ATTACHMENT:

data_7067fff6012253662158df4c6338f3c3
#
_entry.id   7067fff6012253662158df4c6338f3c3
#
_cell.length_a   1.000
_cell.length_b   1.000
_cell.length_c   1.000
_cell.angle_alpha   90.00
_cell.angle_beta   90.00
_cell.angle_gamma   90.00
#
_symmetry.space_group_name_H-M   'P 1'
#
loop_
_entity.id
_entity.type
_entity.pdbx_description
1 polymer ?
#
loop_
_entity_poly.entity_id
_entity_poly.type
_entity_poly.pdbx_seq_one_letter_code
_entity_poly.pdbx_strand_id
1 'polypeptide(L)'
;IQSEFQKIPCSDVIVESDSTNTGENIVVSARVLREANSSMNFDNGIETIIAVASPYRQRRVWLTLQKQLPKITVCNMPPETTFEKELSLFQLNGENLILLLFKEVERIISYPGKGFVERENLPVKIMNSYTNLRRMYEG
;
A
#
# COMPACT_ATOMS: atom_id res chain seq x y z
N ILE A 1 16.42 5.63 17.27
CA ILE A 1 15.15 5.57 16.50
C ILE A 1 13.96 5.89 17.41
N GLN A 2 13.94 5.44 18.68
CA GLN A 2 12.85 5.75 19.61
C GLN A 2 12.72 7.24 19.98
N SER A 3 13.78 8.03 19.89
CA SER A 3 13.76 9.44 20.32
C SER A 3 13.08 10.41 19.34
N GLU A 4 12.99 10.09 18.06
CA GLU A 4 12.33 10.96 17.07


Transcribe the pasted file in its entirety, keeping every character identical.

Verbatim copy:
data_7067fff6012253662158df4c6338f3c3
#
_entry.id   7067fff6012253662158df4c6338f3c3
#
_cell.length_a   1.000
_cell.length_b   1.000
_cell.length_c   1.000
_cell.angle_alpha   90.00
_cell.angle_beta   90.00
_cell.angle_gamma   90.00
#
_symmetry.space_group_name_H-M   'P 1'
#
loop_
_entity.id
_entity.type
_entity.pdbx_description
1 polymer ?
#
loop_
_entity_poly.entity_id
_entity_poly.type
_entity_poly.pdbx_seq_one_letter_code
_entity_poly.pdbx_strand_id
1 'polypeptide(L)'
;IQSEFQKIPCSDVIVESDSTNTGENIVVSARVLREANSSMNFDNGIETIIAVASPYRQRRVWLTLQKQLPKITVCNMPPETTFEKELSLFQLNGENLILLLFKEVERIISYPGKGFVERENLPVKIMNSYTNLRRMYEG
;
A
#
# COMPACT_ATOMS: atom_id res chain seq x y z
N ILE A 1 16.42 5.63 17.27
CA ILE A 1 15.15 5.57 16.50
C ILE A 1 13.96 5.89 17.41
N GLN A 2 13.94 5.44 18.68
CA GLN A 2 12.85 5.75 19.61
C GLN A 2 12.72 7.24 19.98
N SER A 3 13.78 8.03 19.89
CA SER A 3 13.76 9.44 20.32
C SER A 3 13.08 10.41 19.34
N GLU A 4 12.99 10.09 18.06
CA GLU A 4 12.33 10.96 17.07